What lessons, if any, can twenty-first-century Magdalen learn from its previous conflict with royal authority? It is tempting to draw the obvious triumphalist parallel, and claim that history shows that any government which infringes upon the sanctity of academic freedom will suffer painful consequences. However, a closer look suggests that things are unlikely to be quite so clear cut. After all, there is a revisionist body of scholarship which questions the traditional story of James II’s overthrow. According to some historians, James II’s main aim was to achieve tolerance, not dominance, for Roman Catholicism, and he had no desire to become a despot. Only by adeptly manipulating the public sphere were his opponents able to generate majority support for resisting his policies, which over subsequent generations hardened into the consensus that his ousting had been necessary and ‘glorious’. The Magdalen affair may well have been shaped by such manipulation; the catalogue of outrages supposedly committed by Anthony Farmer (and so gleefully lapped up by later commentators like Macauley) seems to have been heavily exaggerated, as many of the same Fellows who accused him had vouched for his piety and good character when he’d been applying for a different post a year earlier. Thus, the most relevant lesson from 1688 is not necessarily that colleges are more powerful than kings, but that long-term victory in such clashes tends to go to the side which can control the narrative to present themselves as the defenders of common decency and shared values.
So far, the defenders of Magdalen’s graduate committee do not seem to have managed this. Ludicrously overblown though it might have been, the tabloids’ campaign against the portrait-removers dominated the headlines with little effective reply, and the students were not able to consolidate bipartisan opinion behind them. If anything, the reverse occurred; even Andy Burnham, one of the country’s most prominent opposition politicians, condemned the grads’ gesture as “divisive”. This doubtless reflected the fact that the current queen – unlike the polarising figure of James II – remains tremendously popular in Britain, even among those who have lukewarm opinions on the royal family more generally.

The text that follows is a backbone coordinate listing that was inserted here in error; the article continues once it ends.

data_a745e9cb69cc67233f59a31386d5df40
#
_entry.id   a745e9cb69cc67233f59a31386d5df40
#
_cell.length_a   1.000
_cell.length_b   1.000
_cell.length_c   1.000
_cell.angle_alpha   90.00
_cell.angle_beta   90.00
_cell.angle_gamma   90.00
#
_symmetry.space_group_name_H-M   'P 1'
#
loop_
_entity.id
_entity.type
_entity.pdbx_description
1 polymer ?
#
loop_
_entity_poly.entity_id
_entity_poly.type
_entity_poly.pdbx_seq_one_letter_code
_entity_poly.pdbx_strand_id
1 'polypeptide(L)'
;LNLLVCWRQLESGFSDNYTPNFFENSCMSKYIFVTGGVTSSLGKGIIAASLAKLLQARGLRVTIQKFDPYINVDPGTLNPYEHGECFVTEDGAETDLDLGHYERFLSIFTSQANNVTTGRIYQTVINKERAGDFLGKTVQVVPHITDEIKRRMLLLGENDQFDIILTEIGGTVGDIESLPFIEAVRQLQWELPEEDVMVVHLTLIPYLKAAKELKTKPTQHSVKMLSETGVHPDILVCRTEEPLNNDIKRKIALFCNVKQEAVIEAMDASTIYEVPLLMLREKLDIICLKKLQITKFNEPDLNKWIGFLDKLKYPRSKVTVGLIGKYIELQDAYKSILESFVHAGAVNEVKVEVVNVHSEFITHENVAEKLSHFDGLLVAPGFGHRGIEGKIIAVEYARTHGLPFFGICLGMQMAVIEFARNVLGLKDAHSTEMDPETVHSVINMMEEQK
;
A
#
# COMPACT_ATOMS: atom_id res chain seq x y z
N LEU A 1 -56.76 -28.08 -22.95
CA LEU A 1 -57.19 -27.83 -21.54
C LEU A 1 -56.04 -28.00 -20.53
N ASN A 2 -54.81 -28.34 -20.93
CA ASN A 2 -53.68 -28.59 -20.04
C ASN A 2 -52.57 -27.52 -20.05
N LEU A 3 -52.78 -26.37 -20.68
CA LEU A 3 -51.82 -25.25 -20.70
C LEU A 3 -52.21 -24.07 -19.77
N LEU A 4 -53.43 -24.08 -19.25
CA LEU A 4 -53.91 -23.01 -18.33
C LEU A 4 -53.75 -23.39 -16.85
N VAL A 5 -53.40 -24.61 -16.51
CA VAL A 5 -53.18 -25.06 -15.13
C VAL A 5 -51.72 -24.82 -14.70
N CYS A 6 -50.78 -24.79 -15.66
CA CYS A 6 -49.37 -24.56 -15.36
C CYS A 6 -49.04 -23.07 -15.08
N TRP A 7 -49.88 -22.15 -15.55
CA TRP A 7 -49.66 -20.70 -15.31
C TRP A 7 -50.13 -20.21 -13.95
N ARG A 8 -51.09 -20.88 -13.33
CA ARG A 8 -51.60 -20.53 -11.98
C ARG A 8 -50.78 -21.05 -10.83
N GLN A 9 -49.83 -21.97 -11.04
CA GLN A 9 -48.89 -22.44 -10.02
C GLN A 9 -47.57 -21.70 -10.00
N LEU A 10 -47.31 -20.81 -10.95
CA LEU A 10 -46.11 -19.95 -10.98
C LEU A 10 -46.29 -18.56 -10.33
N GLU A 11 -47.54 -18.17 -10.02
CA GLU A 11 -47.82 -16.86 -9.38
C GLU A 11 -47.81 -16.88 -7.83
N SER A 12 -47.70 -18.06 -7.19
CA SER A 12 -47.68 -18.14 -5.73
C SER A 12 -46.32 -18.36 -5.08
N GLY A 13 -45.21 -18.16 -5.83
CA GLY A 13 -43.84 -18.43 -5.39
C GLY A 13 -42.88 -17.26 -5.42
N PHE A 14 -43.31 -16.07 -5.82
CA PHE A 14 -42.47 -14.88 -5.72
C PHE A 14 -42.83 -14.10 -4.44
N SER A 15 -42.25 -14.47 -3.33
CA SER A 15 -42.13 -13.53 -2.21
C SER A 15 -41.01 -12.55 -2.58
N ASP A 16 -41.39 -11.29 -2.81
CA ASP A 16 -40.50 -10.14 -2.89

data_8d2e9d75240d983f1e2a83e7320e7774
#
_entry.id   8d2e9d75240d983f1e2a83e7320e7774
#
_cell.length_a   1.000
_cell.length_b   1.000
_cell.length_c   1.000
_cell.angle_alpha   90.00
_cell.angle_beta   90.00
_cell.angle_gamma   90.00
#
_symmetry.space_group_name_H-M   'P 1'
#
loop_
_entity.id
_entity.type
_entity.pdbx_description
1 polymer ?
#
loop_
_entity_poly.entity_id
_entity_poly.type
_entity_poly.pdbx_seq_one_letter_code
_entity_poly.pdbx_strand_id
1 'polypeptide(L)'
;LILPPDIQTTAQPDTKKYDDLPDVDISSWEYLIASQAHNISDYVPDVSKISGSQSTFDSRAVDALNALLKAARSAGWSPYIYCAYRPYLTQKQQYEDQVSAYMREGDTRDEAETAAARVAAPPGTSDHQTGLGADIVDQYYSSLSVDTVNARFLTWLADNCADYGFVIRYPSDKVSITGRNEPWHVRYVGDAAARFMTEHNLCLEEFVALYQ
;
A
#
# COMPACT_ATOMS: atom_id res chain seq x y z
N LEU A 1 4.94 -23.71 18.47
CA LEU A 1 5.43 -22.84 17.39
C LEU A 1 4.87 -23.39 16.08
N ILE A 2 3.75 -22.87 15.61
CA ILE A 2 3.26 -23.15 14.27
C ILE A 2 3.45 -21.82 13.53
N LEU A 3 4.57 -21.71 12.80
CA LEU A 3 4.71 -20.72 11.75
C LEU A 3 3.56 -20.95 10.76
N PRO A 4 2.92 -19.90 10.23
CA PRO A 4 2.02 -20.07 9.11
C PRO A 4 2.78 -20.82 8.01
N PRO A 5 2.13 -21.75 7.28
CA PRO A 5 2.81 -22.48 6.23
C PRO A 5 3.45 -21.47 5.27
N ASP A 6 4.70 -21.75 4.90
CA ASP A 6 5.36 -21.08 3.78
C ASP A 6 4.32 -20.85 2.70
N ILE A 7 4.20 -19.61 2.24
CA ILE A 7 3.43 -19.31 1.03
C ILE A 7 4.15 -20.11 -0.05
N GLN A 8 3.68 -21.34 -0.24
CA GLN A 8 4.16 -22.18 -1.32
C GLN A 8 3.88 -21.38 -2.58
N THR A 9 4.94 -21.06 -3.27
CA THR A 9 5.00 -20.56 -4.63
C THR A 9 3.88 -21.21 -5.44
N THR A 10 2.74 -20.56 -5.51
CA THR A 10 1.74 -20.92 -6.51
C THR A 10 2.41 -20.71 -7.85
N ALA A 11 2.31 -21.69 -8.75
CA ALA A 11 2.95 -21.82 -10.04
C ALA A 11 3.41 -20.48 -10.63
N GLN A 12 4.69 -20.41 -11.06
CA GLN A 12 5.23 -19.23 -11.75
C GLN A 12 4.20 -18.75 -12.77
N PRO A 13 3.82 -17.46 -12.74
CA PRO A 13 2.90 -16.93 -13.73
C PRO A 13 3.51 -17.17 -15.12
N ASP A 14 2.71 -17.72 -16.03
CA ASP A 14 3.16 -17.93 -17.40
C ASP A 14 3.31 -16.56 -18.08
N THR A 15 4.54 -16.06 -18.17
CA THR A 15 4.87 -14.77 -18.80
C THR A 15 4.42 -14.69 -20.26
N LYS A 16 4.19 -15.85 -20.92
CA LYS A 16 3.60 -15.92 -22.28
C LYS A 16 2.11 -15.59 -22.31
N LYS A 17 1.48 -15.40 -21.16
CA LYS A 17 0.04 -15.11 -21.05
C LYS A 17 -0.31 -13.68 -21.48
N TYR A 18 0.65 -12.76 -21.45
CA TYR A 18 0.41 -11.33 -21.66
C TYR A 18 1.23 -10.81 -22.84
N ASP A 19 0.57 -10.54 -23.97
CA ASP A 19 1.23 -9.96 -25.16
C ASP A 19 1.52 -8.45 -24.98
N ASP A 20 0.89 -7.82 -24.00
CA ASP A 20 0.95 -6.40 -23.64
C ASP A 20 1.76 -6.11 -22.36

Thus, the committee’s decision to target her portrait was a risky one which seems to have backfired; the controversy ended up as grist to the mill of those who advocate government crackdowns on ‘unpatriotic’ universities, far outweighing the significance of the painting itself. This outcome is not necessarily the final word on the issue (another thing which Magdalen’s history teaches is that narratives and allegiances can shift dramatically with time, for today’s conservatives may be tomorrow’s radicals and vice versa), and we should be wary of inferring that political expediency should automatically trump all other considerations. Clearly, winning the battle of opinion can sometimes conflict with academic integrity, as it did for the defamers of Farmer in the seventeenth century. Nonetheless, it is evident that even the smallest political gestures within academia can have consequences which should be carefully considered before acting. Scholars can sometimes topple rulers, but it pays to pick your battles.
Written by Louis Morris.
 ‘Oxford College Scraps Queen’, Guido Fawkes (8 June 2021).
 ‘How Dare They! Oxford Students Cancel Our Queen’, Daily Express (9 June 2021); ‘Outrage as Oxford Students Vote to Axe Queen’, Daily Mail (9 June 2021); ‘Oxford College to Remove Queen’s Portrait Over Colonial Links’, The Times (9 June 2021).
 Dinah Rose @DinahRoseQC, Tweet (9 June 2021).
 Rena Gardiner, The Story of Magdalen (2003), p. 6.
 Thomas Babington Macaulay, The History of England from the Accession of James II, vol. 2 (1848), p. 287.
 Scott Sowerby, ‘Pantomime History’, Parliamentary History 30:2 (2011), p. 237.
 Jerome Bertram, ‘Farmer, Anthony’, Oxford Dictionary of National Biography (2004).
 ‘Andy Burnham criticises Oxford students for ‘divisive’ plans to remove portrait of Queen’, lbc.co.uk (9 June 2021).
 ‘The Most Popular Royalty (Q3 2021)’, yougov.co.uk (2021).